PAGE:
Even if your tour experience was outstanding and your guests responded positively when asked to leave a review, it’s possible they’ll forget once they get home. Which is understandable — there are other exciting things they might want to do first — like post photos of your tour on social media.
That’s why it’s a great idea to send them a reminder in a thank-you email. The guest will read this email on their desktop, tablet or smartphone. Since they’re already on a device, it’s only a couple more steps to write an online review.
It’s easy to set up automated email notifications in your online booking system. And you can customize them to keep the message personal.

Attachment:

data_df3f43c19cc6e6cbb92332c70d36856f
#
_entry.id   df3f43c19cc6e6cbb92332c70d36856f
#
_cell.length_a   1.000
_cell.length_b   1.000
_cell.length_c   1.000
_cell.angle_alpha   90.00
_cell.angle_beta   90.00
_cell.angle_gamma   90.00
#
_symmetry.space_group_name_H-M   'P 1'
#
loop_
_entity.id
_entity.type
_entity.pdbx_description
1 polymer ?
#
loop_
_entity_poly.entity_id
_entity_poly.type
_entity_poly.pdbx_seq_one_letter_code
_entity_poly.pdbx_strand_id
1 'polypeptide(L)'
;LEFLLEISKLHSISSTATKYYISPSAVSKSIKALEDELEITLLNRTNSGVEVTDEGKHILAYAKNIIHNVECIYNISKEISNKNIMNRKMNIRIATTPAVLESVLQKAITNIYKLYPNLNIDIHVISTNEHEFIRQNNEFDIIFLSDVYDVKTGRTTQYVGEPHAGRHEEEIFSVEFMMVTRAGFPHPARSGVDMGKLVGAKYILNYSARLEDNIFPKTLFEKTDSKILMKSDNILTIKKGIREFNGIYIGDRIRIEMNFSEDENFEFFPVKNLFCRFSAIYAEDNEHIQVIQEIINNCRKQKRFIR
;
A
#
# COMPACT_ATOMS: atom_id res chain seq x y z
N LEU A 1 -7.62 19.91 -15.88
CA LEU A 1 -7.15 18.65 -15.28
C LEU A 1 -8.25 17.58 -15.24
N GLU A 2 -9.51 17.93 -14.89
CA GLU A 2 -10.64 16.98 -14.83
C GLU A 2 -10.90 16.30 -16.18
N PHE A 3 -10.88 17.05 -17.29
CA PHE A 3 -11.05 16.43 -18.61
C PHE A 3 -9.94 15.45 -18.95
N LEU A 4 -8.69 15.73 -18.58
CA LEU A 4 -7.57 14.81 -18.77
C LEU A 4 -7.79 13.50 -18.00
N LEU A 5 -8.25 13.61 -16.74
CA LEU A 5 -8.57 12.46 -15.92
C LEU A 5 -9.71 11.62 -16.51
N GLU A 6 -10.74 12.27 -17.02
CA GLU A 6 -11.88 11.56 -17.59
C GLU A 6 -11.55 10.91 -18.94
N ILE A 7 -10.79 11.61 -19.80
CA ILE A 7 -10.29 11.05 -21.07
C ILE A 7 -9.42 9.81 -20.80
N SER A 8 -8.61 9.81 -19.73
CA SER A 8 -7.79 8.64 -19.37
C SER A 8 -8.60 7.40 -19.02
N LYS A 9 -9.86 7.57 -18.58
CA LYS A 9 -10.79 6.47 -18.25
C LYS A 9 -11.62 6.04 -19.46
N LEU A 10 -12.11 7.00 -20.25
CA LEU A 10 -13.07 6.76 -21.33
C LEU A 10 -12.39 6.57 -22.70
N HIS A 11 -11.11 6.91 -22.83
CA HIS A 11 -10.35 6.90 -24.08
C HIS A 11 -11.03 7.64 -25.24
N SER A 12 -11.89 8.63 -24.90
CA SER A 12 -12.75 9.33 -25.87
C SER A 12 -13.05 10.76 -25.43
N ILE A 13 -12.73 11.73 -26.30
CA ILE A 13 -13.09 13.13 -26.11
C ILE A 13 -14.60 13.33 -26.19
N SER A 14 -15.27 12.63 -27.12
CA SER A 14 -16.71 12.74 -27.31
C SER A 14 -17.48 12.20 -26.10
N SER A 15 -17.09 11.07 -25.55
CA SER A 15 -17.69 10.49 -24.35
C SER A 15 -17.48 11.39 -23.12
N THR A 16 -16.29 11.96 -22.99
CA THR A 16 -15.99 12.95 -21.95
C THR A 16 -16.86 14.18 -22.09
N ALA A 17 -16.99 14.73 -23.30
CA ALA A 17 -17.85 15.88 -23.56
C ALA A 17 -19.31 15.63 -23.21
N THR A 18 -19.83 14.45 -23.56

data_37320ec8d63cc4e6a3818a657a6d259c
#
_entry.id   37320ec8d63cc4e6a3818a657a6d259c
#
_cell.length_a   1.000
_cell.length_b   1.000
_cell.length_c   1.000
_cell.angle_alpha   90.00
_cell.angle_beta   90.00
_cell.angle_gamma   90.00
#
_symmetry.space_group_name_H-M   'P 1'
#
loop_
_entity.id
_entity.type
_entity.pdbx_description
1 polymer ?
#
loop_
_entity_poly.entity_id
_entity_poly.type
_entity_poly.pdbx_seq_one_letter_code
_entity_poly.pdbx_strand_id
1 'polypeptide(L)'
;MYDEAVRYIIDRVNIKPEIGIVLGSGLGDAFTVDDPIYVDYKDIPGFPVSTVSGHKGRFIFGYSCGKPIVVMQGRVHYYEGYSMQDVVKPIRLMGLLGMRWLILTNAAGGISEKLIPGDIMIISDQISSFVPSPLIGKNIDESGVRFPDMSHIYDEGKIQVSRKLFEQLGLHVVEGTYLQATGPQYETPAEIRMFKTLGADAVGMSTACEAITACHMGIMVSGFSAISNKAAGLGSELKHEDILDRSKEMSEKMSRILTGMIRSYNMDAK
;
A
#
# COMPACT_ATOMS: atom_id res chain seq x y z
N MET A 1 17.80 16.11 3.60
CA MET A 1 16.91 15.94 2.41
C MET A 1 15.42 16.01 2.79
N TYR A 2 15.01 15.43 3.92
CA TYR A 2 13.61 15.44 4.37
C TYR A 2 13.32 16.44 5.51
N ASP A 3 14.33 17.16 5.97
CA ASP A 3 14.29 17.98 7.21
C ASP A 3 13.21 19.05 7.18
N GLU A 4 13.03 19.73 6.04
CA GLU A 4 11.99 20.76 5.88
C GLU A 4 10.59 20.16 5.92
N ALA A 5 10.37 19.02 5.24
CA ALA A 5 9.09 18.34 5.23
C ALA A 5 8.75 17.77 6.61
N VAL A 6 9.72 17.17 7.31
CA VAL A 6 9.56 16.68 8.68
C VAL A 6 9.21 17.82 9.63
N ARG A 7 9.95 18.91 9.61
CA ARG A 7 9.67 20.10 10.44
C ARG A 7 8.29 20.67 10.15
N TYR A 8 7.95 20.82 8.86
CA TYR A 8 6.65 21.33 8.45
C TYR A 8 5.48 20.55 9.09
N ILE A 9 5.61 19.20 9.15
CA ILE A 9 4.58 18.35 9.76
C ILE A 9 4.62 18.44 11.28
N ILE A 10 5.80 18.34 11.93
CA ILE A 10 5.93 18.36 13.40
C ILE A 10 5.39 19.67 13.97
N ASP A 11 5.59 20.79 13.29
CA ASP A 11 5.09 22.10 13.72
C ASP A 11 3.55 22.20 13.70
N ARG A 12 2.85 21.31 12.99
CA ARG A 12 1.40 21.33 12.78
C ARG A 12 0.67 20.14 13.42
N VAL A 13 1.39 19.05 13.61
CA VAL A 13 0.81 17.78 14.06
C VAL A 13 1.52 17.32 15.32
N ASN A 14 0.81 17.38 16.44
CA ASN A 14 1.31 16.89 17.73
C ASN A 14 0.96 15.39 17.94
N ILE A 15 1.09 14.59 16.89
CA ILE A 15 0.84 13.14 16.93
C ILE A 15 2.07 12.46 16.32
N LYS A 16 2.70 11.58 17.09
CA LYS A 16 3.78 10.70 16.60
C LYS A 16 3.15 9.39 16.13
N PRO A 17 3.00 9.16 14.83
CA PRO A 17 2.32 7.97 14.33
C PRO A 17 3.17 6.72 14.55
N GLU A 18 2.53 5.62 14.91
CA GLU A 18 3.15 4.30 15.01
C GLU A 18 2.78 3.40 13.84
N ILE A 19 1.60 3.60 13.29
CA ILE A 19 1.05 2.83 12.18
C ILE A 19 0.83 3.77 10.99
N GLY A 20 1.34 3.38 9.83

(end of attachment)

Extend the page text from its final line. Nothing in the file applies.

Just remember, an email doesn’t replace in-person interactions. It should only act as a reminder of their incredible tour experience — which a tour guide influences. If that’s not set in place first, an email reminder isn’t going to convince them otherwise.
For that reason, it’s essential you focus on creating an unforgettable experience for your guests. Good reviews only result from good experiences. So if you want to establish a TripAdvisor presence by increasing the number of reviews, you have to start by polishing up your front line. Any tool, gadget or gizmo can’t compare to the human connection.
P.S. Want to learn how to get a 5 star rating with TripAdvisor?